This talk by Dmitry Orlov, "Closing the 'Collapse Gap': the USSR was better prepared for peak oil than the US", has been getting considerable play about the Internet in the survivalist/prepper communities. I've given it a once-over, and it does raise some interesting points.
One conclusion he arrives at, based on the fact that most people in the US do not own their home--the bank owns it and they're making payments-- is that in a major economic collapse, a lot of people are going to find themselves thrown out onto the streets when they can't make the payments.
I have to wonder about that. Right now, if you stopped making the payments on your home loan, you would indeed lose your house. But what if it wasn't just a relative few people, spread around the country--let's say 1/3 of all American homeowners suddenly started defaulting on their loans. Could (and would) the banks and other loaners of money begin a massive orgy of repossessions?
You see, banks are not in the real estate business, and in general have no interest in being so. Banks are in the banking business. When a bank repossess a house, the bank usually isn't the one to actually do the work--it's farmed out to a company who specializes in it. The defaulted loan is sold at a loss, and fairly quickly the whole thing becomes someone else's problem. That someone, who is now in possession of property they've bought at a hefty discount, then sells it, usually for less than market value, to someone else.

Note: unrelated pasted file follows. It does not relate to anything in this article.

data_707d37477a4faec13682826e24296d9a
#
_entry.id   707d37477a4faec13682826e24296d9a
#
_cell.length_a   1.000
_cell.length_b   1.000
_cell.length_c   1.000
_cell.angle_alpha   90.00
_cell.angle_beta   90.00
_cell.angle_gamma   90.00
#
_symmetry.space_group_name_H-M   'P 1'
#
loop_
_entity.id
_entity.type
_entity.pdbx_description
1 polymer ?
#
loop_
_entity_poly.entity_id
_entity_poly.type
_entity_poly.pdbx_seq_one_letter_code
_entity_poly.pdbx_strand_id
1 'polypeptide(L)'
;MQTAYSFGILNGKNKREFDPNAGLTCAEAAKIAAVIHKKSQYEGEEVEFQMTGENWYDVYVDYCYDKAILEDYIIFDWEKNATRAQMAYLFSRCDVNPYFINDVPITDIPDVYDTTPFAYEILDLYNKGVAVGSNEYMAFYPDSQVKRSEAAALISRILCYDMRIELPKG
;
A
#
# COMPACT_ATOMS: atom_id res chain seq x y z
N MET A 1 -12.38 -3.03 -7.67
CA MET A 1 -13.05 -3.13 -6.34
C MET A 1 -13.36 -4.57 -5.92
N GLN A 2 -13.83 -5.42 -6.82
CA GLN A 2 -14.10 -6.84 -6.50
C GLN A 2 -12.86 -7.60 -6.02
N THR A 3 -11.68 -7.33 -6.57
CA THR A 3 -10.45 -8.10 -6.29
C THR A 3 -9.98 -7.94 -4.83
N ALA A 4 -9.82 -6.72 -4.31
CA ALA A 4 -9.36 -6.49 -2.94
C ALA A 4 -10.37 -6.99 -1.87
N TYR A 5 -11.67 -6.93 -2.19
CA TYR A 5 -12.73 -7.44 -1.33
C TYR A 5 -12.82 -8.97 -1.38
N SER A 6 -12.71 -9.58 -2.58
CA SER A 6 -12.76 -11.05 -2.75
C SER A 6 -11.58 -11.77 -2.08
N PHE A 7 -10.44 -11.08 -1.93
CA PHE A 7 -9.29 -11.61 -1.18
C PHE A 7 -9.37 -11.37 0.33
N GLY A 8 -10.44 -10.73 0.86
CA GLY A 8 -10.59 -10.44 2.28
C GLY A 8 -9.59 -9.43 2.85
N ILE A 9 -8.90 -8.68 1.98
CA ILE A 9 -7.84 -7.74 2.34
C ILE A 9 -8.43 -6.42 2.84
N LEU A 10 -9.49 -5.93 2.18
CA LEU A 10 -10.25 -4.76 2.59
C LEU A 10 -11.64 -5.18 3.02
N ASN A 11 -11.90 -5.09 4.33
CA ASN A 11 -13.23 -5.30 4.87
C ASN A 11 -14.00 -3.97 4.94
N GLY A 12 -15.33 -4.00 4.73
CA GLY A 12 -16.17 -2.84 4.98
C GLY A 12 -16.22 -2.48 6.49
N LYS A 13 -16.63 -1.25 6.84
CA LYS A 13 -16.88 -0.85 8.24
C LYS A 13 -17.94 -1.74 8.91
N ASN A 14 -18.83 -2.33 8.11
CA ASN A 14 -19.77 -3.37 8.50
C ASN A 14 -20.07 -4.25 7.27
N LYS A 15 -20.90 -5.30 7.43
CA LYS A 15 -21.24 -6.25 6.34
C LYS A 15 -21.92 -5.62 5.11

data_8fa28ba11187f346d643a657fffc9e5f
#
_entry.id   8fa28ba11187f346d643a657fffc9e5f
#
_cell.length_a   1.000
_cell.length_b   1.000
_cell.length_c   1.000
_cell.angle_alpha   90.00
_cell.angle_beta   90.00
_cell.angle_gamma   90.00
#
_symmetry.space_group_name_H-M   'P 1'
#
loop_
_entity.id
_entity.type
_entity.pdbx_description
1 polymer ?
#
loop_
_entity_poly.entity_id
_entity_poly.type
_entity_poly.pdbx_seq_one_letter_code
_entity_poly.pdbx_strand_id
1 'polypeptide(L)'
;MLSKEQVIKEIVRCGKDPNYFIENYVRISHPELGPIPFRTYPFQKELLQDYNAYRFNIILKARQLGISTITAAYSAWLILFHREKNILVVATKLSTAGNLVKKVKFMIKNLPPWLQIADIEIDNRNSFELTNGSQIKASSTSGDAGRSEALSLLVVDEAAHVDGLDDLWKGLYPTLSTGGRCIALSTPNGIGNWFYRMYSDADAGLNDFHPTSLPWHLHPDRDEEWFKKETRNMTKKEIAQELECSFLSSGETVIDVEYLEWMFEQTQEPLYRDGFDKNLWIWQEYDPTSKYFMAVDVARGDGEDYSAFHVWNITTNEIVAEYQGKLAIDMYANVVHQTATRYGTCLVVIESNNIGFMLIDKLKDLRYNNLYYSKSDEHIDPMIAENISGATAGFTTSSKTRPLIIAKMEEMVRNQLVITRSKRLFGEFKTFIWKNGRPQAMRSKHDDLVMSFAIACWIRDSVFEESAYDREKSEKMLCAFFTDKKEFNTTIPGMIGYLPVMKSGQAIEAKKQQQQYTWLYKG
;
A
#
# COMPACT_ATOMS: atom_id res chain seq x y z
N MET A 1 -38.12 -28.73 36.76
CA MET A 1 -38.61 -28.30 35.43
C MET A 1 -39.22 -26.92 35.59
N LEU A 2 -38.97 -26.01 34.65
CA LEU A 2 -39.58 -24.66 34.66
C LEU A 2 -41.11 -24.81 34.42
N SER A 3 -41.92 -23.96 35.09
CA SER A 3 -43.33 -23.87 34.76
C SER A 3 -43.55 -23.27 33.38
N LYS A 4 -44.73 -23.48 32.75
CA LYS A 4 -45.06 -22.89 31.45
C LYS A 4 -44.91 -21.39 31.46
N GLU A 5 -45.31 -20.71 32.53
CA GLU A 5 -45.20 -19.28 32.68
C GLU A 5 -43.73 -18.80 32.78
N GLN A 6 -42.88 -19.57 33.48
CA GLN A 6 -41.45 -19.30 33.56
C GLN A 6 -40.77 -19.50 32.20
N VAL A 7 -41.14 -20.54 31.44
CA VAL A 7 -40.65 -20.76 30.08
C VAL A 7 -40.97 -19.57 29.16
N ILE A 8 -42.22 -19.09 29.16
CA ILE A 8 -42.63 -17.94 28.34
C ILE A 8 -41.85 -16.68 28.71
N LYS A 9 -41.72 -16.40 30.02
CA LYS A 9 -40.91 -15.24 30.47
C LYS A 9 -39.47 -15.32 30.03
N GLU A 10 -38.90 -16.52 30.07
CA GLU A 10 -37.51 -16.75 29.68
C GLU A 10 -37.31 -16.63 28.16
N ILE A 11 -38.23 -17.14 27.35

I have a bit of first-hand experience in this area, because that's how we bought The Freehold V2. It was a repro. We didn't buy it from from a bank, we bought it from a holding company, who bought it from another holding company who bought it from the bank.
These holding companies are in business to make money, not to help out banks. My thought is that if a huge number of people should default on their home loans, you can bet the real estate market is probably not going to be good--houses will simply not be selling. These companies will stop buying these repro'd houses, and the banks will be stuck with them--and in the real estate business, like it or not.
At that point, I think they would be far more likely to work with borrowers to keep them in the houses. This would protect the house from the sort of damage that normally occurs with vacant properties (protecting the bank's investment), and would serve to keep any squatters out. (Think about it, in this scenario, there will be a refugee population moving about.)
The banks would probably offer some sort of sweetheart deal to the borrower, deferring interest, principal or perhaps the entire payment, hoping that things would get better and that they would eventually get their money.
Of course, I could be way wrong on this.
I still think the best best, if you believe there will be an economic collapse, is to get all your debts paid off soon. Store supplies of all sorts to see you through the coming dark days.
But it is an option to consider.